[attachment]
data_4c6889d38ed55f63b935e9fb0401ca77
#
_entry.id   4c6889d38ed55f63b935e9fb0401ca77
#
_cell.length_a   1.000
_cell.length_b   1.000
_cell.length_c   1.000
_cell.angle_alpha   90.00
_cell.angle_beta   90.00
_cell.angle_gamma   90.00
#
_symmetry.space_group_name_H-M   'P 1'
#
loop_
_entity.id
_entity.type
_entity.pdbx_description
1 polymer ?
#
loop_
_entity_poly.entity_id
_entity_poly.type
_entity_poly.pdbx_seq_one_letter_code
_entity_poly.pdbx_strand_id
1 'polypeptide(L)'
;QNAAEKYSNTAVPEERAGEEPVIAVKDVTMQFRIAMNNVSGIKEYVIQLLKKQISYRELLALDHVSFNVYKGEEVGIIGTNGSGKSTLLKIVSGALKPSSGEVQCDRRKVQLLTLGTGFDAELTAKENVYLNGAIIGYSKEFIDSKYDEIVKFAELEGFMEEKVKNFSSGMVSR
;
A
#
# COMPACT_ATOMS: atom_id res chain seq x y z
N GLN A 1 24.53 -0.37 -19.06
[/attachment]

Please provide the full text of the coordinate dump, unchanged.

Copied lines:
data_4c6889d38ed55f63b935e9fb0401ca77
#
_entry.id   4c6889d38ed55f63b935e9fb0401ca77
#
_cell.length_a   1.000
_cell.length_b   1.000
_cell.length_c   1.000
_cell.angle_alpha   90.00
_cell.angle_beta   90.00
_cell.angle_gamma   90.00
#
_symmetry.space_group_name_H-M   'P 1'
#
loop_
_entity.id
_entity.type
_entity.pdbx_description
1 polymer ?
#
loop_
_entity_poly.entity_id
_entity_poly.type
_entity_poly.pdbx_seq_one_letter_code
_entity_poly.pdbx_strand_id
1 'polypeptide(L)'
;QNAAEKYSNTAVPEERAGEEPVIAVKDVTMQFRIAMNNVSGIKEYVIQLLKKQISYRELLALDHVSFNVYKGEEVGIIGTNGSGKSTLLKIVSGALKPSSGEVQCDRRKVQLLTLGTGFDAELTAKENVYLNGAIIGYSKEFIDSKYDEIVKFAELEGFMEEKVKNFSSGMVSR
;
A
#
# COMPACT_ATOMS: atom_id res chain seq x y z
N GLN A 1 24.53 -0.37 -19.06